Croatia Remembering Victims Of Vukovar And Skabrnje

Fountain in Zagreb lights up as Vucedol Dove the symbol of Vukovar Croatia 24th anniversary of the fall of Vukovar

Fountain in Zagreb
lights up as Vucedol Dove
the symbol of Vukovar
Croatia
24th anniversary of the
fall of Vukovar

 

On the night of November 17th people of Croatia’s capital Zagreb and their friends and visitors lit up the city with candles lining its long and wide artery called Vukovar Street! This was in memory and honour of all those who perished and died defending the Croatian city of Vukovar from brutal and genocidal Serb aggression in 1991 until the city fell on its knees on 18 November 1991, suffered genocide and ethnic cleansing committed against the Croats and other non-Serbs and became occupied by Serb-led forces.

 Croatia's President Kolinda Grabar-Kitarovic Lights the candles along Vukovar Street in Zagreb 17 November 2015 Foto: Darko Tomas / CROPIX


Croatia’s President
Kolinda Grabar-Kitarovic
Lights the candles along
Vukovar Street in Zagreb
17 November 2015
Foto: Darko Tomas / CROPIX

More than 10,000 candles were lit last night in the capital Zagreb along the 10-kilometre Vukovar Street to remember victims from the 1990s homeland war in the eastern town of Vukovar.

 

The damage to Vukovar during the long siege prior to that date in 1991 has been called the worst in Europe since World War II, drawing comparisons with the World War II–era Stalingrad. The city’s water tower, riddled with bullet holes, has been retained by city planners to serve as a testimony to the events of the early 1990s.

Vukovar, Croatia 1991 - brutally devastated from Serb aggression

Vukovar, Croatia 1991 – brutally devastated from Serb aggression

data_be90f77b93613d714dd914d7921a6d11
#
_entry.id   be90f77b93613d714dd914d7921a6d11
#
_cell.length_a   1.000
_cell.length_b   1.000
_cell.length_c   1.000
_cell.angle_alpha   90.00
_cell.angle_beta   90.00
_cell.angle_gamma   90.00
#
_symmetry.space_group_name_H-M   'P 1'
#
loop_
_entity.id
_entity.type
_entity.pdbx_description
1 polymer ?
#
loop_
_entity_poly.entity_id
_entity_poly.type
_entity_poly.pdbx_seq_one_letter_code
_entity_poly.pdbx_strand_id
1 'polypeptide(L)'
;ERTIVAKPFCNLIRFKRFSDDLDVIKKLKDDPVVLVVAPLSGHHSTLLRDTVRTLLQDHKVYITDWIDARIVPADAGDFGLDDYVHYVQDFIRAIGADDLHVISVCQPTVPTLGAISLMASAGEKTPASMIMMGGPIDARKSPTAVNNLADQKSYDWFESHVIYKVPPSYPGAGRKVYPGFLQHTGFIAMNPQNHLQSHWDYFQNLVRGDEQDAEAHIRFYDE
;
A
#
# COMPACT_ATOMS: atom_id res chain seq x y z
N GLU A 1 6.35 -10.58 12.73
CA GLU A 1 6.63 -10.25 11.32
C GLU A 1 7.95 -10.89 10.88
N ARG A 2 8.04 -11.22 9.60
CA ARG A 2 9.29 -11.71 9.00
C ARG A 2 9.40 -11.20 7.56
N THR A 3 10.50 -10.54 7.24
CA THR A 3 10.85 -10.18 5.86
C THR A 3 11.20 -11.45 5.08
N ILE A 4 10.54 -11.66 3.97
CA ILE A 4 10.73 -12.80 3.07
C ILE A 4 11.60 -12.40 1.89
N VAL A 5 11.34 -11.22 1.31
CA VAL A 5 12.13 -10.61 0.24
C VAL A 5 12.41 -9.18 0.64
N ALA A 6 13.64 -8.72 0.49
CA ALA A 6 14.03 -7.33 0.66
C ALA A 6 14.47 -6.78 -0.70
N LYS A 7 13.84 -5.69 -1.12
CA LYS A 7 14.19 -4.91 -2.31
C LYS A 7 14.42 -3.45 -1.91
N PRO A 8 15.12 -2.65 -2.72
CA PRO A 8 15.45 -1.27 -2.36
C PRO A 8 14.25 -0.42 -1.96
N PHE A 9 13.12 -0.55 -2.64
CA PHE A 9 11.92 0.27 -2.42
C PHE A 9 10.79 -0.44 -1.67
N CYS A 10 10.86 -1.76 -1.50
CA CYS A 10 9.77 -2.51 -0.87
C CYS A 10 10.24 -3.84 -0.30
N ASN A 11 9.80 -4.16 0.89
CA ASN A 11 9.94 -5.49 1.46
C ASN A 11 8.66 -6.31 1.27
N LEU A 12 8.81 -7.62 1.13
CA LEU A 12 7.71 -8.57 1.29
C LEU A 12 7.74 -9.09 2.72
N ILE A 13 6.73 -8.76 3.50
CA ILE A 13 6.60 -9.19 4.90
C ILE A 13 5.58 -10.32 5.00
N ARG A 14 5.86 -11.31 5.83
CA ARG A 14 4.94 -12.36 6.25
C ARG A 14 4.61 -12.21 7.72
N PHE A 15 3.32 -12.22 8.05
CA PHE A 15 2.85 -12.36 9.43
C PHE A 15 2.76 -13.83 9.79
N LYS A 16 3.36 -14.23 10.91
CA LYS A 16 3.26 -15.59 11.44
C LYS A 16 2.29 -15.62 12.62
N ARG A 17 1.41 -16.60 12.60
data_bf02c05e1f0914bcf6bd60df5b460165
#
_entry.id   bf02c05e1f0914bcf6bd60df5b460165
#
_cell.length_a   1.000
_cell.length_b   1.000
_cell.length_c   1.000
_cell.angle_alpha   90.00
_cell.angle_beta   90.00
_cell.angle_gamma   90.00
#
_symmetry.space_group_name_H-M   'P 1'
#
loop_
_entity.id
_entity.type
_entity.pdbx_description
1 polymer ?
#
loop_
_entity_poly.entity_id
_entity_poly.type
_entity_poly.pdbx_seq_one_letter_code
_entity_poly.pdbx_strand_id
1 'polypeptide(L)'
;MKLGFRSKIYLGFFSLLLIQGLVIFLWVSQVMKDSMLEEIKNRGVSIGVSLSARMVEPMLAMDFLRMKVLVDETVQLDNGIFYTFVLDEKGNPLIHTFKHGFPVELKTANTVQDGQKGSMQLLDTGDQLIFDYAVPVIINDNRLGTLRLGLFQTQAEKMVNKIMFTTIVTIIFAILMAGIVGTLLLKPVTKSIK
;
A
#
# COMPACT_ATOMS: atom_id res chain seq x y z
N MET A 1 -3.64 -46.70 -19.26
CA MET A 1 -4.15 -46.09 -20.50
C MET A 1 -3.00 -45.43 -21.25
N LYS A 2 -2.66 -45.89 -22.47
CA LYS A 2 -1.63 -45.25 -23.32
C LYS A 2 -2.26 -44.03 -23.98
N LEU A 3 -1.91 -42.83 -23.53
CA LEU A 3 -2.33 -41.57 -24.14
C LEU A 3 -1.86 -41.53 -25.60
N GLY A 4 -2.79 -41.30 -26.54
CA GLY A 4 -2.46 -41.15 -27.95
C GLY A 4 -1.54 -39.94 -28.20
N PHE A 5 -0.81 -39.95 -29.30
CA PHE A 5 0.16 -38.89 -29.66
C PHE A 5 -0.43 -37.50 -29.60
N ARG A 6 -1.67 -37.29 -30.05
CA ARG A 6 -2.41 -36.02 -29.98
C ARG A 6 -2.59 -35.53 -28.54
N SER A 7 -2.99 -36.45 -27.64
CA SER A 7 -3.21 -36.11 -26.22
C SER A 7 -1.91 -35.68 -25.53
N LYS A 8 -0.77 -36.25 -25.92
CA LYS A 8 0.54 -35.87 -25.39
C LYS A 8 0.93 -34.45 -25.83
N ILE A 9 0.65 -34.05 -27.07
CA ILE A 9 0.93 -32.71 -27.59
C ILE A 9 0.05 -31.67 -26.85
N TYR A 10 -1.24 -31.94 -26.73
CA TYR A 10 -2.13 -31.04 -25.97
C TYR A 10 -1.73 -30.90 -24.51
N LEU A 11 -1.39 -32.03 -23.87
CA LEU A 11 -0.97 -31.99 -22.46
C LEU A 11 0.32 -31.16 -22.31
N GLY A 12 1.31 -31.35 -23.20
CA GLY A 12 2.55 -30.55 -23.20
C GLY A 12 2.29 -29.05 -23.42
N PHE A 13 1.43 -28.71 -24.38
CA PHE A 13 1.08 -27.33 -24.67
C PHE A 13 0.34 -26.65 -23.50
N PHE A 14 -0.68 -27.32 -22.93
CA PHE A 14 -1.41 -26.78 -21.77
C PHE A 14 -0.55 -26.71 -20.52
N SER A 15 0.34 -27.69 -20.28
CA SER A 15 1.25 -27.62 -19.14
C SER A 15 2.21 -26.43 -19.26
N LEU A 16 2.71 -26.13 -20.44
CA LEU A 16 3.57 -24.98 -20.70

Vukovar was heavily damaged during the Croatian War of Independence. Approximately 2,000 self-organised defenders (the army of Croatia was still in an formative stage at that time) defended the city for 87 days against approximately 36,000 Yugoslav People’s Army/JNA troops commanded by Serbia supplemented with 110 vehicles and tanks and dozens of planes. The city suffered heavy damage during the siege and was eventually overrun. Untold cruelty was suffered by the Croatian people of Vukovar during the siege – massacres, murders, tortures, rapes, forced deportation, humiliation, forced detention… Some 2,000 defenders of Vukovar and civilians were killed, 800 went missing (more than half of which are still missing to this day in 2015) and 22,000 Croat and non-Serb civilians from Vukovar were forced into exile.

Remembering those that perished Vukovar Street in Zagreb 17 November 2015 Remembering Vukovar of 1991 Foto: Darko Tomas / CROPIX

Remembering those that perished
Vukovar Street in Zagreb
17 November 2015
Remembering Vukovar of 1991
Foto: Darko Tomas / CROPIX

On that same day – 18 November 1991 – on the other end of Croatia – in the seaside village of Skabrnje near Zadar – another terrible crime was committed by Serbs, under the command of Ratko Mladic (held also responsible for Srebrenica genocide 1995), against innocent Croatian civilians. Moving from house to house, Serb butchers tortured, murdered and massacred 43 civilians and 15 Croatian defenders. The Croatian villagers that survived were forced into exile and their property burned and pillaged.

 

Memorial to victims of massacres in Skabrnje Serb aggressors were most brutal 18 Nov 1991